B.A.C.R. 16TH ANNUAL GENERAL MEETING
one-tenth of what they were 25 years ago. In general, special surveys are required to identify specific occupational risks of lung cancer now, in the face of the very high rates in the general population. For many years there have been indications of a risk from exposure to asbestos dust and these have now been confirmed in prospective studies of occupational groups, with the additional finding of an apparent " interaction " between smoking and asbestos exposure. Occupations involving exposure to coal tar fumes have also been shown to carry some risk of excess lung cancer; in this case the suspect carcinogen is benzo(a)pyrene, as in urban air. In view of the modest increase in lung cancer incidence among men with massive exposure to this compound, it seems doubtful whether the current levels in urban areas of this country could have an appreciable effect. VINYL CHLORIDE CARCINOGENESIS. B. W. DUCK, B.P. Ltd, Sunbury on Thames. Vinyl chloride is gaseous at atmospheric pressure and can be polymerized to make polyvinyl chloride (PVC). Current world production capacity of PVC is about 10 million tonnes per annum, which makes vinyl chloride second only to ethylene as a monomer for synthetic plastic manufacture. The main applications are in the building, electrical, packaging and motor vehicle manufacturing industries, many of which are dependent to a high degree on the use of this material. Although manufacture of vinyl chloride on an industrial scale began before the Second World War, it was not until 1970 that the first suspicions arose about its possible carcinogenicity. Five years earlier, however, it was noticed that certain workers heavily exposed to vinyl chloride (autoclave cleaners) were liable to develop acro-osteolysis and when Viola et al. (Cancer Res., 1971, 31, 516) attempted unsuccessfully to reproduce this condition in experimental animals they found instead evidence of carcinogenic properties. This stimulated more ambitious studies by Maltoni and Lefemine (Environ. Res., 1974, 7, 387) and others, which confirmed that long-term inhalation of vinyl chloride by rats, mice and hamsters in concentrations ranging from 10,000 parts/106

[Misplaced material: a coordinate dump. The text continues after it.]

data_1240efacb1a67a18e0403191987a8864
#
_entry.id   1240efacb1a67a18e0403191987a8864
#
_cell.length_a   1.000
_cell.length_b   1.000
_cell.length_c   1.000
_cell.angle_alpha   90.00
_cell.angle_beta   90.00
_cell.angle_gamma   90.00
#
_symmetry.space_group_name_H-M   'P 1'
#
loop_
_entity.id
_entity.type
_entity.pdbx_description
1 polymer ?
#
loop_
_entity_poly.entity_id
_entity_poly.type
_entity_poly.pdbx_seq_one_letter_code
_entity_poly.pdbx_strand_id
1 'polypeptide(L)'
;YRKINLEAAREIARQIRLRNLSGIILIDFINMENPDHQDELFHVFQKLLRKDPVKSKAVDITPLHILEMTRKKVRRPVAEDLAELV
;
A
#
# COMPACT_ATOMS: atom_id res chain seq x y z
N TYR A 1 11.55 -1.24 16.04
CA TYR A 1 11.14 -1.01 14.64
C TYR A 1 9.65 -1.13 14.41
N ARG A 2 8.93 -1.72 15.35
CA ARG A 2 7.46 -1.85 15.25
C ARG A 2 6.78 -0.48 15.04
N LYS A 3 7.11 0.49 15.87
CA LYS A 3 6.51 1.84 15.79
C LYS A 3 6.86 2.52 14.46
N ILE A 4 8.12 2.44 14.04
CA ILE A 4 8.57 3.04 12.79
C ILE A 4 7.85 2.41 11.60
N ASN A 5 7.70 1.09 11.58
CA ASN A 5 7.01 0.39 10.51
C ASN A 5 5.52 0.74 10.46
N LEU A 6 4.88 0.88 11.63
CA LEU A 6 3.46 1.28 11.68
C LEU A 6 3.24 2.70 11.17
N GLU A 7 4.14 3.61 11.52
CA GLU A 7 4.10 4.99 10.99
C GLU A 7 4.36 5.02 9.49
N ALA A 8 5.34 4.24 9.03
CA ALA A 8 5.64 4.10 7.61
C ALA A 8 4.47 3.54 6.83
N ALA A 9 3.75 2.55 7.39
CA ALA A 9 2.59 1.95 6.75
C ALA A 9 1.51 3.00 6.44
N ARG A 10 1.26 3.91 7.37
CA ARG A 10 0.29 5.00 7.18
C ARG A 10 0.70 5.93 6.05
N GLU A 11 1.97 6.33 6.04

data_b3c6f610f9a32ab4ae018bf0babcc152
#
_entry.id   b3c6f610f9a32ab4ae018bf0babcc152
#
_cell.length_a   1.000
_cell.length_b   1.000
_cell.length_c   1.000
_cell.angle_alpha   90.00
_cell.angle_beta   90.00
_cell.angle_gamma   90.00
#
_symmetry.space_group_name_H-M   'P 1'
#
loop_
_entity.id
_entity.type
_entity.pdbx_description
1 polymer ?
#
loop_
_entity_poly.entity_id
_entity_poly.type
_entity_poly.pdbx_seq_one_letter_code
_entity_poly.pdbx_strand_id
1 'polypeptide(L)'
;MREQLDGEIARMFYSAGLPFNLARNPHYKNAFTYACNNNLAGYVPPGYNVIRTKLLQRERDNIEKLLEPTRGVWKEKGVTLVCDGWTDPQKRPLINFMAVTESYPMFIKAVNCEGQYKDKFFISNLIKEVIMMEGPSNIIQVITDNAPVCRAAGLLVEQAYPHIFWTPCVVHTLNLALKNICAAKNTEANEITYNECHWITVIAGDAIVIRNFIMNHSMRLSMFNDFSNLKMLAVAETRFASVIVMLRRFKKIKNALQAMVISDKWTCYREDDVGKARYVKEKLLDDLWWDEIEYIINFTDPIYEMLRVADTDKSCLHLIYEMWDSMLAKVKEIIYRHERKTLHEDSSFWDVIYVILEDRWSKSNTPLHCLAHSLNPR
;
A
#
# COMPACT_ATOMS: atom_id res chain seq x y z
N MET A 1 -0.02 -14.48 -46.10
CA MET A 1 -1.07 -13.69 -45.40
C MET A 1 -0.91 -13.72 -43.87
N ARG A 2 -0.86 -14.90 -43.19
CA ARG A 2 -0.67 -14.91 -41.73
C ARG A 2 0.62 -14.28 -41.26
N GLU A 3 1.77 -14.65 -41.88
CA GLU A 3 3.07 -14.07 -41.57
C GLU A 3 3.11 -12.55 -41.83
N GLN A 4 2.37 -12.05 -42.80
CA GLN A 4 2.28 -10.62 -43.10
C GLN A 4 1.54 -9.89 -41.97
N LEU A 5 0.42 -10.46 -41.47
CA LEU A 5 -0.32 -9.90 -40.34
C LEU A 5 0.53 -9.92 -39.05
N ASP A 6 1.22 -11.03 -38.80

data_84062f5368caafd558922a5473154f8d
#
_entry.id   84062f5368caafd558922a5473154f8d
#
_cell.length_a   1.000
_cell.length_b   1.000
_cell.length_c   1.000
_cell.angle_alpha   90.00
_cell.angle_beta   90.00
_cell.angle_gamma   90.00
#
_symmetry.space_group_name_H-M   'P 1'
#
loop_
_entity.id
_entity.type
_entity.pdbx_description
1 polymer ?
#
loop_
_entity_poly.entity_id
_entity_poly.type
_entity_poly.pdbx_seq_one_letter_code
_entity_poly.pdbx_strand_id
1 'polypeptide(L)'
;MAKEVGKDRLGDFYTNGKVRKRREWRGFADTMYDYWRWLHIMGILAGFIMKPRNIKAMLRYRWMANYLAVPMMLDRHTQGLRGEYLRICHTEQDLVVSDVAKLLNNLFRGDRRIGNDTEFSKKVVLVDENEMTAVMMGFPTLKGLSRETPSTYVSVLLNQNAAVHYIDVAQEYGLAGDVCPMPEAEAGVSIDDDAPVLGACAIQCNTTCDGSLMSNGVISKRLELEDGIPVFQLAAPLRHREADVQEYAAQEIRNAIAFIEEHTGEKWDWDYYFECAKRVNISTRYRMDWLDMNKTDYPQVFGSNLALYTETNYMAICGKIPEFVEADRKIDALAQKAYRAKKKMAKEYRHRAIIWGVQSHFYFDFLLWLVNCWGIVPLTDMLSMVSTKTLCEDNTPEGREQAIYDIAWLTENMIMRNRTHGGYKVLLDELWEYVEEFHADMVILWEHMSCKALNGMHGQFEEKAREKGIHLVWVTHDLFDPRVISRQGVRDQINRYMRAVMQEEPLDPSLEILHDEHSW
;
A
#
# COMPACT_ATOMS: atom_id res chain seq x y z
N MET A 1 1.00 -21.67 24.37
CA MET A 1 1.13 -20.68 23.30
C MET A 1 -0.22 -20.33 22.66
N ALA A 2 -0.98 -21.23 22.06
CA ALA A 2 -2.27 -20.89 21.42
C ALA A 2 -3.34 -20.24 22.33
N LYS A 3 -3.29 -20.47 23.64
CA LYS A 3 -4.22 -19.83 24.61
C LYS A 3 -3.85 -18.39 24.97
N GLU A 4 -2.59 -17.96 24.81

to as little as 50 parts/106 could cause tumours of the liver, kidneys and other organs. The results also demonstrated an apparent relationship between the dose and duration of exposure and the eventual neoplastic response. Doubts about the significance to man of these results were dramatically resolved in January 1974, when cases of angiosarcoma of the liver were first reported to have occurred in workers exposed to vinyl chloride in the United States (Creech and Johnson, J. occup. Med., 1974, 16, 150). From the outset, a cause and effect relationship seemed obvious since exactly the same excessively rare form of liver cancer had now been found in both animals and men following exposure to vinyl chloride. This finding stimulated widespread research into clinical, epidemiological and toxicological aspects, much of which is still far from complete, and also led to a complete reappraisal of safety standards in the manufacture and use of vinyl chloride and PVC. At the time of writing, over 30 cases of angiosarcoma of the liver have been reported in circumstances which point to vinyl chloride as a probable causative factor, but the situation is complicated by the fact that the same tumour is known to have occurred after exposure to arsenic and following administration of thorotrast. So far, the kidney tumours found in experimental animals exposed to vinyl chloride have not been miatched by similar findings in PVC production workers, but several studies have indicated that other types of cancer may occur to a greater extent than expected in such working groups-and there is strong evidence as well of the existence of various forms of non-malignant occupational disease among these workers, especially in certain factories. Numerous investigations have been, and are still being, carried out to determine the true scale of the hazard and to enable effective preventive measures to be identified and implemented. INDUSTRIAL PROBLEMS POSED BY CARCINOGENS. K. P. DUNCAN, Head of Health, Safety and Welfare, British Steel Corporation. The setting of standards of permissible exposure to any hazard to workers or to the general population is a complex matter.